## Quiz Number 3

This is the third quiz given in CPSC 124: Introductory Programming, Fall 1998. See the information page for that course for more information.

The answers given here are sample answers that would receive full credit. However, they are not necessarily the only correct answers. In some cases, I give more detailed answers here than would be necessary to get full credit.

Question 1: What is the meaning of each of the following operators in Java?

•   %
•   !=
•   ++

•   % is the remainder operator. If A and B are integer values, then A%B is the remainder when B is divided into A.
•   != is the relational operator does not equal. The expression A != B is true if A is not equal to B.
•   ++ is the increment operator. If X is a numeric variable, then the effect of evaluating the expression X++ is to add one to X. That is, X++ is equivalent to X = X+1.

Question 2: Write a for statement that will print out the numbers 2, 4, 6, 8, 10, 12, 14, 16, 18, 20.

Answer: Here are four different possible solutions:

1)      for (int N=2; N <= 20; N = N+2)
System.out.println(N);

2)      for (int N=1; N <= 10; N++)
System.out.println(2*N);

3)      for (int N=0; N < 10; N++)
System.out.println(2*(N+1));

4)      for (int N=1; N <= 20; N++) {
if (N % 2 == 0)   // if N is even
System.out.println(N);
}

Question 3: Explain what is meant by an animation and how a computer displays an animation.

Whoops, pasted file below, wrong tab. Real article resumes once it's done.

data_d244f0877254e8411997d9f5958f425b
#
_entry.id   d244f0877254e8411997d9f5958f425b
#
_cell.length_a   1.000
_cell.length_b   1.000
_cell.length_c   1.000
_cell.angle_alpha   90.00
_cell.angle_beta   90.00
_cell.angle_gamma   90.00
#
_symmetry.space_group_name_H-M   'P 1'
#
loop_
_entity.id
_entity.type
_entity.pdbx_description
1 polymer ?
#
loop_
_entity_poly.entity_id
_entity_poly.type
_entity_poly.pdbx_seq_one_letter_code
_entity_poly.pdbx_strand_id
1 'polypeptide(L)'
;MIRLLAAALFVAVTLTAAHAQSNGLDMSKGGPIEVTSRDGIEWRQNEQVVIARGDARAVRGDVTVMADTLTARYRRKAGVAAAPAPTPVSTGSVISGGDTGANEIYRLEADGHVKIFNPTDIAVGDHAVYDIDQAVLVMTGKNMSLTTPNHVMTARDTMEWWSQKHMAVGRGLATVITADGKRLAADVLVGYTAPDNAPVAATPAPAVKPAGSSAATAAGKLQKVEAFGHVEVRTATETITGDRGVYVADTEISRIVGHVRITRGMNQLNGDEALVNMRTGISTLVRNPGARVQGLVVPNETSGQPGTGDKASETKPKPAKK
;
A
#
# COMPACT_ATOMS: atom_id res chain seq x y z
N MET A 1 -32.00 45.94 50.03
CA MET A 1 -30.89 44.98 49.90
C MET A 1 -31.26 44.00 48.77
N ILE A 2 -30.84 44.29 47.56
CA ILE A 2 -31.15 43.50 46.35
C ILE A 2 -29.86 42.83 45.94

Answer: An animation consists of a series of "frames." Each frame is a still image, but there are slight differences from one frame to the next. When the images are displayed rapidly one frame after another, the eye perceives motion. A computer displays an animation by showing one image on the screen, then replacing it with the next image, then the next, and so on.

Question 4: What output is produced by the following program segment? Why? (Recall that name.charAt(i) is the i-th character in the string, name.)

String name = "Richard M. Nixon";
boolean startWord = true;
for (int i = 0; i < name.length(); i++) {
if (startWord)
System.out.println(name.charAt(i));
if (name.charAt(i) == ' ')
startWord = true;
else
startWord = false;
}

Answer: The output from this program consists of the three lines:

R
M
N

As the for loop in this code segment is executed, name.charAt(i) represents each of the characters in the string "Richard M. Nixon" in succession. The statement System.out.println(name.charAt(i)) outputs the single character name.charAt(i) on a line by itself. However, this output statement occurs inside an if statement, so only some of the characters are output. The character is output if startWord is true. This variable is initialized to true, so when i is 0, startWord is true, and the first character in the string, 'R', is output. Then, since 'R' does not equal ' ', startWorld becomes false, so no more characters are output until startWord becomes true again. This happens when name.charAt(i) is a space, that is, just before the 'M' is processed and again just before the 'N' is processed. In fact whatever the value of name, this for statement would print the first character in name and every character in name that follows a space. (It is almost true that this for statement prints the first character of each word in the string, but something goes wrong when there are two spaces in a row. What happens in this case?)

David Eck, 1 October 1998